Java Reference
In-Depth Information
Developing Web Applications
Using JavaServer Faces 2.2
JavaServer Faces is the standard Java EE framework for building web applications. In
this chapter, we will see how using JSF can simplify web application development.
The following topics will be covered in this chapter:
• Creating a JSF project with NetBeans
• Laying out JSF tags by taking advantage of the JSF <h:panelGrid> tag
• Using static and dynamic navigation to define navigation between pages
• Developing CDI named beans to encapsulate data and application logic
• Implementing custom JSF validators
• How to easily generate JSF 2.2 templates via NetBeans wizards
• How to easily create JSF 2.2 composite components with NetBeans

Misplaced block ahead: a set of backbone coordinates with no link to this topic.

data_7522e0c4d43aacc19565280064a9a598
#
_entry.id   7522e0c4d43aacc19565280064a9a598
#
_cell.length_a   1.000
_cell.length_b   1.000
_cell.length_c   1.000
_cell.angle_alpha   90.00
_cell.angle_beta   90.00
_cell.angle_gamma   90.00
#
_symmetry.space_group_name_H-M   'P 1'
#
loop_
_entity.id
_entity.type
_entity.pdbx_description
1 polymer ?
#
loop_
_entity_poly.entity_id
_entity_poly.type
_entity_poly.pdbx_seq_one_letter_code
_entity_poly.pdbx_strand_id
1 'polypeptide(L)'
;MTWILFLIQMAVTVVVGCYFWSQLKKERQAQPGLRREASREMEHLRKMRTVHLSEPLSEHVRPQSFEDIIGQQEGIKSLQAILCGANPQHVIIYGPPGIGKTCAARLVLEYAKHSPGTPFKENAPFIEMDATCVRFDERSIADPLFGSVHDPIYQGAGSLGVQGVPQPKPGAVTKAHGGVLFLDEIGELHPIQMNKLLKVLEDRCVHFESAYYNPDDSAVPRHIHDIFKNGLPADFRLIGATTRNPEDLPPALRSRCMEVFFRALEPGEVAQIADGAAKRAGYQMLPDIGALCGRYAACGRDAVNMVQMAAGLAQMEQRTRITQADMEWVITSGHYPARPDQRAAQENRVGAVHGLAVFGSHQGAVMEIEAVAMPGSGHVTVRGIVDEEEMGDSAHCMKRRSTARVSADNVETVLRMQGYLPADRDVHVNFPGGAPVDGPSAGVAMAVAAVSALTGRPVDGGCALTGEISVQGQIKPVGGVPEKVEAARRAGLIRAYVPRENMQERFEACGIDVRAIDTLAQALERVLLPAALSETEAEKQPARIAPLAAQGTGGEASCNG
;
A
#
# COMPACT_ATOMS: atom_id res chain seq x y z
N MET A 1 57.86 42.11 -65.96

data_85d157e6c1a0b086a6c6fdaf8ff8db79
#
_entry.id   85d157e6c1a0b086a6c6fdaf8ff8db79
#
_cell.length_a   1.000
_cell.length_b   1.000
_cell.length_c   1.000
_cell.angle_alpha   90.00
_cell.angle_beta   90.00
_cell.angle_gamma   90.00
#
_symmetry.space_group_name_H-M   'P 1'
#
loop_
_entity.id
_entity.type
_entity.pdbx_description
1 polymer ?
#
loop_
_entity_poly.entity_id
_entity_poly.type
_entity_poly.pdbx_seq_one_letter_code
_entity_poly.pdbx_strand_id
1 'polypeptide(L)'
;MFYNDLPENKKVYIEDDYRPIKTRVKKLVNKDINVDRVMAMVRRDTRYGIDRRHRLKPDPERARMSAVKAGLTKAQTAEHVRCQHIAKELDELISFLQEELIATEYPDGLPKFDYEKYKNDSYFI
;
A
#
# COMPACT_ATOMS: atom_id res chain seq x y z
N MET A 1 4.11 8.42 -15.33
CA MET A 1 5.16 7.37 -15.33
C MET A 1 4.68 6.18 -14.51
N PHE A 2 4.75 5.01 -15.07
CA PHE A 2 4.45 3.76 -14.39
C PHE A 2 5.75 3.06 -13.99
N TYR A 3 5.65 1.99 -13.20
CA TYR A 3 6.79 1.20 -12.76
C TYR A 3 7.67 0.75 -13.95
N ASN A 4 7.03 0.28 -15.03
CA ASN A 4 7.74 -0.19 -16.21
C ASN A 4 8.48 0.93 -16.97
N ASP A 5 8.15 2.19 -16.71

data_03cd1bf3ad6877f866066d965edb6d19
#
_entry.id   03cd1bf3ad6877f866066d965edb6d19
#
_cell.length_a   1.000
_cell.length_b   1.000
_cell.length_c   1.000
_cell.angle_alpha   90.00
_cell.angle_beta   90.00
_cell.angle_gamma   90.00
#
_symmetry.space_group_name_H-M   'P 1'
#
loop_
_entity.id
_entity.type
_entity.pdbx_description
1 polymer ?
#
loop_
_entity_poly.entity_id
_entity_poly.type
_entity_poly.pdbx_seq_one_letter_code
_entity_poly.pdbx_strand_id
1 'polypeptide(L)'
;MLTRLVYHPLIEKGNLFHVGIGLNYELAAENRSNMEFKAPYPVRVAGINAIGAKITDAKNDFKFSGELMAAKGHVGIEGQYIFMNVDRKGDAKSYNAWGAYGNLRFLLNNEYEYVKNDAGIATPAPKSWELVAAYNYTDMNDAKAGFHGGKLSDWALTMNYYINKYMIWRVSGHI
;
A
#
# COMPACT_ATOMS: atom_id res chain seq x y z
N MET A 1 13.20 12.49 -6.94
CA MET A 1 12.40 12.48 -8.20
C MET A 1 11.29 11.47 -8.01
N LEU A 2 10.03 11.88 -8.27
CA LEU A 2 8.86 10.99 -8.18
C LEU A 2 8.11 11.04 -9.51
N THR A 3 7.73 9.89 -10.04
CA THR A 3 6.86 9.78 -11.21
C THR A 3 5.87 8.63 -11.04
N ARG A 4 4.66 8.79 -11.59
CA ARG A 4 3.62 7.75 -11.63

Introduction to JavaServer Faces
Before JSF existed, most Java web applications were typically developed using
nonstandard (as in, not part of the Java EE specification) web application frameworks
such as Apache Struts, Tapestry, and Spring Web MVC, among others. These
frameworks are built on top of the Servlet and JSP standards and automate a lot
of functionality that needs to be manually coded when using these APIs directly.
Having a wide variety of web application frameworks available often resulted
in analysis paralysis , that is, developers often spent an inordinate amount of time
evaluating frameworks for their applications.
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